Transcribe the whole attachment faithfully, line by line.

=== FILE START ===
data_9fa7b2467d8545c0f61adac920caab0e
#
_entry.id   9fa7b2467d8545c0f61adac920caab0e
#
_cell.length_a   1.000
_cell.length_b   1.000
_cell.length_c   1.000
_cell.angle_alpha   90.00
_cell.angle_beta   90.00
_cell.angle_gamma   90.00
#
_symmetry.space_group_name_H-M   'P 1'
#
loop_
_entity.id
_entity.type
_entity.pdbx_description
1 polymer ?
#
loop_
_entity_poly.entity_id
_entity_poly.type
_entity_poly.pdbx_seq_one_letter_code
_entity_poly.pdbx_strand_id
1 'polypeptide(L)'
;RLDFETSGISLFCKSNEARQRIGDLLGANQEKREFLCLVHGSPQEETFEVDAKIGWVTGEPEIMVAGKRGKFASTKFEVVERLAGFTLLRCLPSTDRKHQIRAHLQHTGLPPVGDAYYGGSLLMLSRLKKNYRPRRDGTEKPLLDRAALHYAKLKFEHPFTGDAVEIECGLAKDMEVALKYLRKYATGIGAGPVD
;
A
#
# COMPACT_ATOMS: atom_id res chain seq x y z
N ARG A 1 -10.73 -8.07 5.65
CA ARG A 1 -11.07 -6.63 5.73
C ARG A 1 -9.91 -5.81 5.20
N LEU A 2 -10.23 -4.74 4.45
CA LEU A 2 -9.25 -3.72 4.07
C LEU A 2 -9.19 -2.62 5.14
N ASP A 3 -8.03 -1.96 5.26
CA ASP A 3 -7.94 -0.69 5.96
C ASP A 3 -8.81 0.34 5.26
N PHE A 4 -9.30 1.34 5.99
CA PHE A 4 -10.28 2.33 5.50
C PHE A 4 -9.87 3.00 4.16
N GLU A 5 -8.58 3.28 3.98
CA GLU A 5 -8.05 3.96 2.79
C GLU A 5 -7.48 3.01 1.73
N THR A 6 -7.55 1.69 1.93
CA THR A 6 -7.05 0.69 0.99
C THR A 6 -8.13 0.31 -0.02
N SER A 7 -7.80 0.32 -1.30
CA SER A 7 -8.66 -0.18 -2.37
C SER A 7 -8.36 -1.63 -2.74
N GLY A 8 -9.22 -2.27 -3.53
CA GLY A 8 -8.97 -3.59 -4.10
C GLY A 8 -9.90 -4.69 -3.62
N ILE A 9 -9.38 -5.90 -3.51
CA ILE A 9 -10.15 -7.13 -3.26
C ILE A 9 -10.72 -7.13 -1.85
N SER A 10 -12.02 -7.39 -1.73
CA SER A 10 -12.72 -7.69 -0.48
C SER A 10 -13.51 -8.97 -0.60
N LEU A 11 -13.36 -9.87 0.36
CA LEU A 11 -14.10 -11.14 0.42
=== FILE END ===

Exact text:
data_9fa7b2467d8545c0f61adac920caab0e
#
_entry.id   9fa7b2467d8545c0f61adac920caab0e
#
_cell.length_a   1.000
_cell.length_b   1.000
_cell.length_c   1.000
_cell.angle_alpha   90.00
_cell.angle_beta   90.00
_cell.angle_gamma   90.00
#
_symmetry.space_group_name_H-M   'P 1'
#
loop_
_entity.id
_entity.type
_entity.pdbx_description
1 polymer ?
#
loop_
_entity_poly.entity_id
_entity_poly.type
_entity_poly.pdbx_seq_one_letter_code
_entity_poly.pdbx_strand_id
1 'polypeptide(L)'
;RLDFETSGISLFCKSNEARQRIGDLLGANQEKREFLCLVHGSPQEETFEVDAKIGWVTGEPEIMVAGKRGKFASTKFEVVERLAGFTLLRCLPSTDRKHQIRAHLQHTGLPPVGDAYYGGSLLMLSRLKKNYRPRRDGTEKPLLDRAALHYAKLKFEHPFTGDAVEIECGLAKDMEVALKYLRKYATGIGAGPVD
;
A
#
# COMPACT_ATOMS: atom_id res chain seq x y z
N ARG A 1 -10.73 -8.07 5.65
CA ARG A 1 -11.07 -6.63 5.73
C ARG A 1 -9.91 -5.81 5.20
N LEU A 2 -10.23 -4.74 4.45
CA LEU A 2 -9.25 -3.72 4.07
C LEU A 2 -9.19 -2.62 5.14
N ASP A 3 -8.03 -1.96 5.26
CA ASP A 3 -7.94 -0.69 5.96
C ASP A 3 -8.81 0.34 5.26
N PHE A 4 -9.30 1.34 5.99
CA PHE A 4 -10.28 2.33 5.50
C PHE A 4 -9.87 3.00 4.16
N GLU A 5 -8.58 3.28 3.98
CA GLU A 5 -8.05 3.96 2.79
C GLU A 5 -7.48 3.01 1.73
N THR A 6 -7.55 1.69 1.93
CA THR A 6 -7.05 0.69 0.99
C THR A 6 -8.13 0.31 -0.02
N SER A 7 -7.80 0.32 -1.30
CA SER A 7 -8.66 -0.18 -2.37
C SER A 7 -8.36 -1.63 -2.74
N GLY A 8 -9.22 -2.27 -3.53
CA GLY A 8 -8.97 -3.59 -4.10
C GLY A 8 -9.90 -4.69 -3.62
N ILE A 9 -9.38 -5.90 -3.51
CA ILE A 9 -10.15 -7.13 -3.26
C ILE A 9 -10.72 -7.13 -1.85
N SER A 10 -12.02 -7.39 -1.73
CA SER A 10 -12.72 -7.69 -0.48
C SER A 10 -13.51 -8.97 -0.60
N LEU A 11 -13.36 -9.87 0.36
CA LEU A 11 -14.10 -11.14 0.42